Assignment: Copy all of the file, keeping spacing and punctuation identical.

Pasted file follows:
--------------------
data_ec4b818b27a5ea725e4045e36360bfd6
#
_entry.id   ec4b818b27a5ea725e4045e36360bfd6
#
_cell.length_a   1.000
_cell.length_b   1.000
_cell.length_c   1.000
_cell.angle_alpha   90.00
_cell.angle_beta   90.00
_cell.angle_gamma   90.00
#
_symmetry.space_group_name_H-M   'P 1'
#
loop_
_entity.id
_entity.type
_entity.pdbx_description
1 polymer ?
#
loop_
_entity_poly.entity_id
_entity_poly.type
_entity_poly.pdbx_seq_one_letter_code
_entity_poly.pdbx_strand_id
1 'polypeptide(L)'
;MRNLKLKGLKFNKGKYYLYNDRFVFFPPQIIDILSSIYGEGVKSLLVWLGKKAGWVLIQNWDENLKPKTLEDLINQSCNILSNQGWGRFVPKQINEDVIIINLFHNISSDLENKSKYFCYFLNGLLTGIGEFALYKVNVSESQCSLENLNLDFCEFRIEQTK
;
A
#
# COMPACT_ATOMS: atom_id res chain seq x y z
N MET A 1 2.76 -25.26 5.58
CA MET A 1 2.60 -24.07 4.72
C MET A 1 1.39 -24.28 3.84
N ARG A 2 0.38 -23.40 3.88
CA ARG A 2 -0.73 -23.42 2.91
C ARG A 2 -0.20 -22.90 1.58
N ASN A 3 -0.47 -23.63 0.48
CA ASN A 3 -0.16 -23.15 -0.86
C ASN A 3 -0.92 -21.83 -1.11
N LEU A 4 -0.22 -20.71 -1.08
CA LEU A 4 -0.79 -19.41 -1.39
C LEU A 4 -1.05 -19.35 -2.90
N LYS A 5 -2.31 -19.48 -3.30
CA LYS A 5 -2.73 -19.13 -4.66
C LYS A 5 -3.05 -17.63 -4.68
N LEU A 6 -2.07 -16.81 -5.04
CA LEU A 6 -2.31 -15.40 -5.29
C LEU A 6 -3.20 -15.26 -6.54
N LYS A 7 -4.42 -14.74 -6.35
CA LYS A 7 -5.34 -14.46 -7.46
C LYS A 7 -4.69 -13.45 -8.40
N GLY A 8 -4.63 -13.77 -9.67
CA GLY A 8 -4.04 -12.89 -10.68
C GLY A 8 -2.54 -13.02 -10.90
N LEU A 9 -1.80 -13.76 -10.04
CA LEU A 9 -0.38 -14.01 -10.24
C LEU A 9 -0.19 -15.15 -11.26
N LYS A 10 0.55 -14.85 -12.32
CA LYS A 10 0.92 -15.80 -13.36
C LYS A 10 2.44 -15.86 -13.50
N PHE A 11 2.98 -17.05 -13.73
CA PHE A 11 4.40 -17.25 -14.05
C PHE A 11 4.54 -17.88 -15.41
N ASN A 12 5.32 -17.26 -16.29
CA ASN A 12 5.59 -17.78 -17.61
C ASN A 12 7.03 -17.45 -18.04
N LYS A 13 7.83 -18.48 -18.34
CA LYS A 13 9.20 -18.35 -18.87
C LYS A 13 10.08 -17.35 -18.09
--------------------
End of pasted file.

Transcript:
data_ec4b818b27a5ea725e4045e36360bfd6
#
_entry.id   ec4b818b27a5ea725e4045e36360bfd6
#
_cell.length_a   1.000
_cell.length_b   1.000
_cell.length_c   1.000
_cell.angle_alpha   90.00
_cell.angle_beta   90.00
_cell.angle_gamma   90.00
#
_symmetry.space_group_name_H-M   'P 1'
#
loop_
_entity.id
_entity.type
_entity.pdbx_description
1 polymer ?
#
loop_
_entity_poly.entity_id
_entity_poly.type
_entity_poly.pdbx_seq_one_letter_code
_entity_poly.pdbx_strand_id
1 'polypeptide(L)'
;MRNLKLKGLKFNKGKYYLYNDRFVFFPPQIIDILSSIYGEGVKSLLVWLGKKAGWVLIQNWDENLKPKTLEDLINQSCNILSNQGWGRFVPKQINEDVIIINLFHNISSDLENKSKYFCYFLNGLLTGIGEFALYKVNVSESQCSLENLNLDFCEFRIEQTK
;
A
#
# COMPACT_ATOMS: atom_id res chain seq x y z
N MET A 1 2.76 -25.26 5.58
CA MET A 1 2.60 -24.07 4.72
C MET A 1 1.39 -24.28 3.84
N ARG A 2 0.38 -23.40 3.88
CA ARG A 2 -0.73 -23.42 2.91
C ARG A 2 -0.20 -22.90 1.58
N ASN A 3 -0.47 -23.63 0.48
CA ASN A 3 -0.16 -23.15 -0.86
C ASN A 3 -0.92 -21.83 -1.11
N LEU A 4 -0.22 -20.71 -1.08
CA LEU A 4 -0.79 -19.41 -1.39
C LEU A 4 -1.05 -19.35 -2.90
N LYS A 5 -2.31 -19.48 -3.30
CA LYS A 5 -2.73 -19.13 -4.66
C LYS A 5 -3.05 -17.63 -4.68
N LEU A 6 -2.07 -16.81 -5.04
CA LEU A 6 -2.31 -15.40 -5.29
C LEU A 6 -3.20 -15.26 -6.54
N LYS A 7 -4.42 -14.74 -6.35
CA LYS A 7 -5.34 -14.46 -7.46
C LYS A 7 -4.69 -13.45 -8.40
N GLY A 8 -4.63 -13.77 -9.67
CA GLY A 8 -4.04 -12.89 -10.68
C GLY A 8 -2.54 -13.02 -10.90
N LEU A 9 -1.80 -13.76 -10.04
CA LEU A 9 -0.38 -14.01 -10.24
C LEU A 9 -0.19 -15.15 -11.26
N LYS A 10 0.55 -14.85 -12.32
CA LYS A 10 0.92 -15.80 -13.36
C LYS A 10 2.44 -15.86 -13.50
N PHE A 11 2.98 -17.05 -13.73
CA PHE A 11 4.40 -17.25 -14.05
C PHE A 11 4.54 -17.88 -15.41
N ASN A 12 5.32 -17.26 -16.29
CA ASN A 12 5.59 -17.78 -17.61
C ASN A 12 7.03 -17.45 -18.04
N LYS A 13 7.83 -18.48 -18.34
CA LYS A 13 9.20 -18.35 -18.87
C LYS A 13 10.08 -17.35 -18.09